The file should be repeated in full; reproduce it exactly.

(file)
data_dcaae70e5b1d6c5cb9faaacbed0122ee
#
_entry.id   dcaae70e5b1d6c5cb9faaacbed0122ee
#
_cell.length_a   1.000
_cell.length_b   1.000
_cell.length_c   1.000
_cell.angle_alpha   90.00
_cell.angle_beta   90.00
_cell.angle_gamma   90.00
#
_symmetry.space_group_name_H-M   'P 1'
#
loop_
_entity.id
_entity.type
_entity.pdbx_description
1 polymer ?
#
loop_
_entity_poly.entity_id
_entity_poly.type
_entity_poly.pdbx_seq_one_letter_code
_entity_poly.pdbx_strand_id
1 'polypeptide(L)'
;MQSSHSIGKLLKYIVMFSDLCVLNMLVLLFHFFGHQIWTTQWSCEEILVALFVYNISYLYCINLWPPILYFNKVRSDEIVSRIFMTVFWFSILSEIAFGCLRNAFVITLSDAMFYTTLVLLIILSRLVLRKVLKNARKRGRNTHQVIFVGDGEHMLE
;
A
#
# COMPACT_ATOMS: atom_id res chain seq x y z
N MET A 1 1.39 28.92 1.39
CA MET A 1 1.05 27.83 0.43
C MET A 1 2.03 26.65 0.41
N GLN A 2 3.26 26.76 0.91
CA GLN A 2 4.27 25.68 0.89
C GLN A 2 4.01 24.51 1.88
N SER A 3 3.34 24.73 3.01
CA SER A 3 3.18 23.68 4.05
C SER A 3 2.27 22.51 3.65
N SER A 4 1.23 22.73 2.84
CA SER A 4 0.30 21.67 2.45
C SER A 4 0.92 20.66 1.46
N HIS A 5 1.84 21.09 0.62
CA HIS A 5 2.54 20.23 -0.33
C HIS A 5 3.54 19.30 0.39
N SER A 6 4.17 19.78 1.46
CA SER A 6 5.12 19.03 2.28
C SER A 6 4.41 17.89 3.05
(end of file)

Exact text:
data_dcaae70e5b1d6c5cb9faaacbed0122ee
#
_entry.id   dcaae70e5b1d6c5cb9faaacbed0122ee
#
_cell.length_a   1.000
_cell.length_b   1.000
_cell.length_c   1.000
_cell.angle_alpha   90.00
_cell.angle_beta   90.00
_cell.angle_gamma   90.00
#
_symmetry.space_group_name_H-M   'P 1'
#
loop_
_entity.id
_entity.type
_entity.pdbx_description
1 polymer ?
#
loop_
_entity_poly.entity_id
_entity_poly.type
_entity_poly.pdbx_seq_one_letter_code
_entity_poly.pdbx_strand_id
1 'polypeptide(L)'
;MQSSHSIGKLLKYIVMFSDLCVLNMLVLLFHFFGHQIWTTQWSCEEILVALFVYNISYLYCINLWPPILYFNKVRSDEIVSRIFMTVFWFSILSEIAFGCLRNAFVITLSDAMFYTTLVLLIILSRLVLRKVLKNARKRGRNTHQVIFVGDGEHMLE
;
A
#
# COMPACT_ATOMS: atom_id res chain seq x y z
N MET A 1 1.39 28.92 1.39
CA MET A 1 1.05 27.83 0.43
C MET A 1 2.03 26.65 0.41
N GLN A 2 3.26 26.76 0.91
CA GLN A 2 4.27 25.68 0.89
C GLN A 2 4.01 24.51 1.88
N SER A 3 3.34 24.73 3.01
CA SER A 3 3.18 23.68 4.05
C SER A 3 2.27 22.51 3.65
N SER A 4 1.23 22.73 2.84
CA SER A 4 0.30 21.67 2.45
C SER A 4 0.92 20.66 1.46
N HIS A 5 1.84 21.09 0.62
CA HIS A 5 2.54 20.23 -0.33
C HIS A 5 3.54 19.30 0.39
N SER A 6 4.17 19.78 1.46
CA SER A 6 5.12 19.03 2.28
C SER A 6 4.41 17.89 3.05